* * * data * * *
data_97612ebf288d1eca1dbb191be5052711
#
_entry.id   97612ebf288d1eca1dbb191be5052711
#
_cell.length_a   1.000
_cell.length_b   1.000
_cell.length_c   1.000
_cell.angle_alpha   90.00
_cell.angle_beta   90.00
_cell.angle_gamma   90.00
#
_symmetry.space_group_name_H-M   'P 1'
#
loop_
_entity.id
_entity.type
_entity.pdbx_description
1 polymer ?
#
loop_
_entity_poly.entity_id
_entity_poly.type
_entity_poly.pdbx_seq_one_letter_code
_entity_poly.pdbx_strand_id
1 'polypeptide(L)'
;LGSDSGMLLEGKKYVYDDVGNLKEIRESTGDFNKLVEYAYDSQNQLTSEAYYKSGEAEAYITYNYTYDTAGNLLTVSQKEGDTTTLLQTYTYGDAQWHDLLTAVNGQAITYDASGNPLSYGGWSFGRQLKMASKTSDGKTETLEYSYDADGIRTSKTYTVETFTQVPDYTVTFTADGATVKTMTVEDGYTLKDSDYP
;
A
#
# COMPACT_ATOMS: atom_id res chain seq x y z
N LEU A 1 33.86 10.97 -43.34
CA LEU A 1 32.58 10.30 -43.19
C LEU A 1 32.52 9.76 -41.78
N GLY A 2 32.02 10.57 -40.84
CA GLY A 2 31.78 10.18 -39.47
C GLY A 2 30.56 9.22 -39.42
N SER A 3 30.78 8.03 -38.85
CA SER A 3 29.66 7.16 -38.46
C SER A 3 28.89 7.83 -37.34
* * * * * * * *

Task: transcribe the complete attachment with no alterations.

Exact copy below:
data_97612ebf288d1eca1dbb191be5052711
#
_entry.id   97612ebf288d1eca1dbb191be5052711
#
_cell.length_a   1.000
_cell.length_b   1.000
_cell.length_c   1.000
_cell.angle_alpha   90.00
_cell.angle_beta   90.00
_cell.angle_gamma   90.00
#
_symmetry.space_group_name_H-M   'P 1'
#
loop_
_entity.id
_entity.type
_entity.pdbx_description
1 polymer ?
#
loop_
_entity_poly.entity_id
_entity_poly.type
_entity_poly.pdbx_seq_one_letter_code
_entity_poly.pdbx_strand_id
1 'polypeptide(L)'
;LGSDSGMLLEGKKYVYDDVGNLKEIRESTGDFNKLVEYAYDSQNQLTSEAYYKSGEAEAYITYNYTYDTAGNLLTVSQKEGDTTTLLQTYTYGDAQWHDLLTAVNGQAITYDASGNPLSYGGWSFGRQLKMASKTSDGKTETLEYSYDADGIRTSKTYTVETFTQVPDYTVTFTADGATVKTMTVEDGYTLKDSDYP
;
A
#
# COMPACT_ATOMS: atom_id res chain seq x y z
N LEU A 1 33.86 10.97 -43.34
CA LEU A 1 32.58 10.30 -43.19
C LEU A 1 32.52 9.76 -41.78
N GLY A 2 32.02 10.57 -40.84
CA GLY A 2 31.78 10.18 -39.47
C GLY A 2 30.56 9.22 -39.42
N SER A 3 30.78 8.03 -38.85
CA SER A 3 29.66 7.16 -38.46
C SER A 3 28.89 7.83 -37.34